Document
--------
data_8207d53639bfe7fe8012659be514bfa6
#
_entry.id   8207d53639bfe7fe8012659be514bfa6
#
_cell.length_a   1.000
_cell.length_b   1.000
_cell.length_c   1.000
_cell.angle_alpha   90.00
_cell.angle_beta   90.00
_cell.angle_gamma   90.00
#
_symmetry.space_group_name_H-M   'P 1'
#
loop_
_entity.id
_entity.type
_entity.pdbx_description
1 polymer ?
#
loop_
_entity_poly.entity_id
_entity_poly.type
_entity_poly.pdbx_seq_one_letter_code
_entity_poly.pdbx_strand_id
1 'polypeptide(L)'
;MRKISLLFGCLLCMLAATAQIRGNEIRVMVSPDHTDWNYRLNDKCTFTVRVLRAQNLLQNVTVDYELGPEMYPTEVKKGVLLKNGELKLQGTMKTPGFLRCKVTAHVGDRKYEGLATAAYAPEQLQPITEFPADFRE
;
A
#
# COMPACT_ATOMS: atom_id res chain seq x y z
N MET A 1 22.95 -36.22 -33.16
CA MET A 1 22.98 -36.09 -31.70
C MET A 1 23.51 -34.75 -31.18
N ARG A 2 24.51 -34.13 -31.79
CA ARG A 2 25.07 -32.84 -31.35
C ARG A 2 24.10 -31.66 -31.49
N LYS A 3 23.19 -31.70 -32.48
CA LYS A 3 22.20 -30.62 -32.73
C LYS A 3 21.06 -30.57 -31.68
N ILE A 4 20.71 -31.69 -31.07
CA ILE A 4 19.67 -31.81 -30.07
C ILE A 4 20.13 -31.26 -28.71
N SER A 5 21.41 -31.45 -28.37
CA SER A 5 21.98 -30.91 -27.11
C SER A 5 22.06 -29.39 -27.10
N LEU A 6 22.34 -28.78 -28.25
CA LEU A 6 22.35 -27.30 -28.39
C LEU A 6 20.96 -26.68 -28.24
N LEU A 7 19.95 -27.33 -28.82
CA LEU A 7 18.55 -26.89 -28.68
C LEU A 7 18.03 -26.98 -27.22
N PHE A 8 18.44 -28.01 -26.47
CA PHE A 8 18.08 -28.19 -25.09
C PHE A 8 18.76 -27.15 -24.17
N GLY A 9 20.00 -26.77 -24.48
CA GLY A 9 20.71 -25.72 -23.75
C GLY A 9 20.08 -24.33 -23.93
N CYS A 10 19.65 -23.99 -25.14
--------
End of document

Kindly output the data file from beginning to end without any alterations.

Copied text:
data_8207d53639bfe7fe8012659be514bfa6
#
_entry.id   8207d53639bfe7fe8012659be514bfa6
#
_cell.length_a   1.000
_cell.length_b   1.000
_cell.length_c   1.000
_cell.angle_alpha   90.00
_cell.angle_beta   90.00
_cell.angle_gamma   90.00
#
_symmetry.space_group_name_H-M   'P 1'
#
loop_
_entity.id
_entity.type
_entity.pdbx_description
1 polymer ?
#
loop_
_entity_poly.entity_id
_entity_poly.type
_entity_poly.pdbx_seq_one_letter_code
_entity_poly.pdbx_strand_id
1 'polypeptide(L)'
;MRKISLLFGCLLCMLAATAQIRGNEIRVMVSPDHTDWNYRLNDKCTFTVRVLRAQNLLQNVTVDYELGPEMYPTEVKKGVLLKNGELKLQGTMKTPGFLRCKVTAHVGDRKYEGLATAAYAPEQLQPITEFPADFRE
;
A
#
# COMPACT_ATOMS: atom_id res chain seq x y z
N MET A 1 22.95 -36.22 -33.16
CA MET A 1 22.98 -36.09 -31.70
C MET A 1 23.51 -34.75 -31.18
N ARG A 2 24.51 -34.13 -31.79
CA ARG A 2 25.07 -32.84 -31.35
C ARG A 2 24.10 -31.66 -31.49
N LYS A 3 23.19 -31.70 -32.48
CA LYS A 3 22.20 -30.62 -32.73
C LYS A 3 21.06 -30.57 -31.68
N ILE A 4 20.71 -31.69 -31.07
CA ILE A 4 19.67 -31.81 -30.07
C ILE A 4 20.13 -31.26 -28.71
N SER A 5 21.41 -31.45 -28.37
CA SER A 5 21.98 -30.91 -27.11
C SER A 5 22.06 -29.39 -27.10
N LEU A 6 22.34 -28.78 -28.25
CA LEU A 6 22.35 -27.30 -28.39
C LEU A 6 20.96 -26.68 -28.24
N LEU A 7 19.95 -27.33 -28.82
CA LEU A 7 18.55 -26.89 -28.68
C LEU A 7 18.03 -26.98 -27.22
N PHE A 8 18.44 -28.01 -26.47
CA PHE A 8 18.08 -28.19 -25.09
C PHE A 8 18.76 -27.15 -24.17
N GLY A 9 20.00 -26.77 -24.48
CA GLY A 9 20.71 -25.72 -23.75
C GLY A 9 20.08 -24.33 -23.93
N CYS A 10 19.65 -23.99 -25.14